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Metacognition as a Correlate of Academic Achievement Among High School Students in Nairobi County, Kenya

Metacognition Metacognitive Knowledge Metacognitive Regulation Academic Achievement

Elizabeth Wanja Mwangi, Elizabeth Wanjiku Mwaniki, and Josephine Ngina Mutua

DOI: 10.31532/InterdiscipEducPsychol.4.1.002     17 Jun 2024


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Academic success stands as a pivotal indicator of achievement globally. However, the prevalence of subpar academic performance persists in numerous educational institutions. Numerous studies have identified correlation of metacognition with academic success among high school students. Interestingly, there exists a notable gap in research within Nairobi City County, regarding this subject matter. Therefore, the present study endeavor to explore the relationship between metacognition and learners’ academic achievement. The theoretical foundation of the study was cognitive monitoring model. The study employed a correlational research design. The sample involved 376 (188 boys and 188 girls) form two students. Pearson product moment correlation was used to test the null hypothesis that there is no relationship between metacognition and academic achievement. Results of the study showed a significant relationship between metacognition and academic achievement r (363) =.13, p <.05. The multiple regression was used to test predictive index of metacognitive knowledge and regulation. The sub-scale of metacognitive knowledge and metacognitive regulation had a positive predictive index of (β=.07) and (β=.09) on academic achievement. The results of this study are important and form basis upon which policy makers can contribute to the creation of a more informed, evidence-based educational system that prioritizes metacognitive skills development for improved academic achievement.


Metacognition; Metacognitive Knowledge; Metacognitive Regulation; Academic Achievement


Globally, academic achievement is considered the most important determinant of success (Olivier, Archambault, De clercq, & Galand, 2019). Formal education systems revolve around academic achievement and reflect students’ overall holistic development. Thus, learner’s academic achievement is a priority for educators, researchers, psychologists and policy makers. Overall, high school serves as a formative period in students' lives, shaping their thinking, academic abilities, and personal development. The skills and experiences gained during high school greatly influence their success in university and future endeavors. Researchers and educators have continued to explore various academic achievement mediators among secondary school learners with the goal of improving academic achievement. However, the escalating trend of academic underachievement within Nairobi County, Kenya, has sparked considerable concern among education stakeholders. For instance, in 2017, 2018, and 2019 learners who achieved a C+ or higher upon entering a university were 11.38%, 13.77% and 18 %, respectively. In 2020 and 2021 candidates who attained university entry grade of C+, the least grade for entry in public university in Kenya declined from 19.03% to 17.49% respectively (Kenya National Examination Council, 2020). These statistics underscore a troubling pattern of academic underperformance among students in Nairobi County, suggesting systemic issues that require urgent attention and intervention from education authorities and policymakers.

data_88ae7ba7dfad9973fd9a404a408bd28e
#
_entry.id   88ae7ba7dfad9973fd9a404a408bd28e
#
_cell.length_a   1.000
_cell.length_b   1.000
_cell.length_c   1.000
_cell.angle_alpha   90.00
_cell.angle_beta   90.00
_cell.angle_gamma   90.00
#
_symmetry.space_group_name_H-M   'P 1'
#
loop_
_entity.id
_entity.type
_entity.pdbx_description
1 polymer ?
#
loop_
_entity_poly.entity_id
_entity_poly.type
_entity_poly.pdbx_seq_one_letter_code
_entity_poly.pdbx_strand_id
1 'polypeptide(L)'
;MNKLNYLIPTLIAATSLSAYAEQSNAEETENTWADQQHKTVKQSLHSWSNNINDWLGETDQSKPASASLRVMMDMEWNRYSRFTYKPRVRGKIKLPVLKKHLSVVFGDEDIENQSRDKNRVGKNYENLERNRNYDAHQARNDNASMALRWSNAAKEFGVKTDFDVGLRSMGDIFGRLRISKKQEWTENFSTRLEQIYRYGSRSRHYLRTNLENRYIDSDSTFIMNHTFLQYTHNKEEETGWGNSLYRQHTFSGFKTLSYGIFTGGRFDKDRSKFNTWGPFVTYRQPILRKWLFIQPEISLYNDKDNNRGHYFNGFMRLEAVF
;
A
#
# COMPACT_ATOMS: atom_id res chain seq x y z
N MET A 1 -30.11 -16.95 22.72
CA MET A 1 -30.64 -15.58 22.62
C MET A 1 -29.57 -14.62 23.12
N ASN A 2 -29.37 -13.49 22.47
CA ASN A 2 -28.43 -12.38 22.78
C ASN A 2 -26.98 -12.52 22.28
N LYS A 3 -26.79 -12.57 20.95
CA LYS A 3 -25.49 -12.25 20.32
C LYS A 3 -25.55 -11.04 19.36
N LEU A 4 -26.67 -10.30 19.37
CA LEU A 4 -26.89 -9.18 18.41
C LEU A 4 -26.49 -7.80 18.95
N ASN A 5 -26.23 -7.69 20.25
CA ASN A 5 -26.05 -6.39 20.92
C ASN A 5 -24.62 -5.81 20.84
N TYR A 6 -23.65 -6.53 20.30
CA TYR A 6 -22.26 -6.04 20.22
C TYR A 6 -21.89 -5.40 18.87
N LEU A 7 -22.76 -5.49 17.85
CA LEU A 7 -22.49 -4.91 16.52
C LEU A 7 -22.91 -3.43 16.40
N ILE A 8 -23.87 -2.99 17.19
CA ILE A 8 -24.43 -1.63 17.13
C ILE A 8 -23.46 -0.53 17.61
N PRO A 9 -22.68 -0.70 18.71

Previous research on factors influencing academic achievement has primarily focused on external factors, such as facilities (e.g., insufficient library resources, inadequacies in laboratories), teachers' roles (e.g., lack of proper guidance, ineffective teaching strategies, inadequate support), and environmental conditions (e.g., noise levels, lighting, temperature, and overall learning space comfort). However, it is increasingly recognized that affective factors intrinsic to the learner may also significantly impact academic outcomes. One such factor that has garnered attention among researchers in developed nations is metacognition. The studies conducted in Western populations cannot be generalized to other population such as Kenya due to cultural diversities. Researchers hypothesize that the relationship between metacognition and academic achievement may vary based on the geographical location and academic discipline of study (Nongtodu et al., 2017).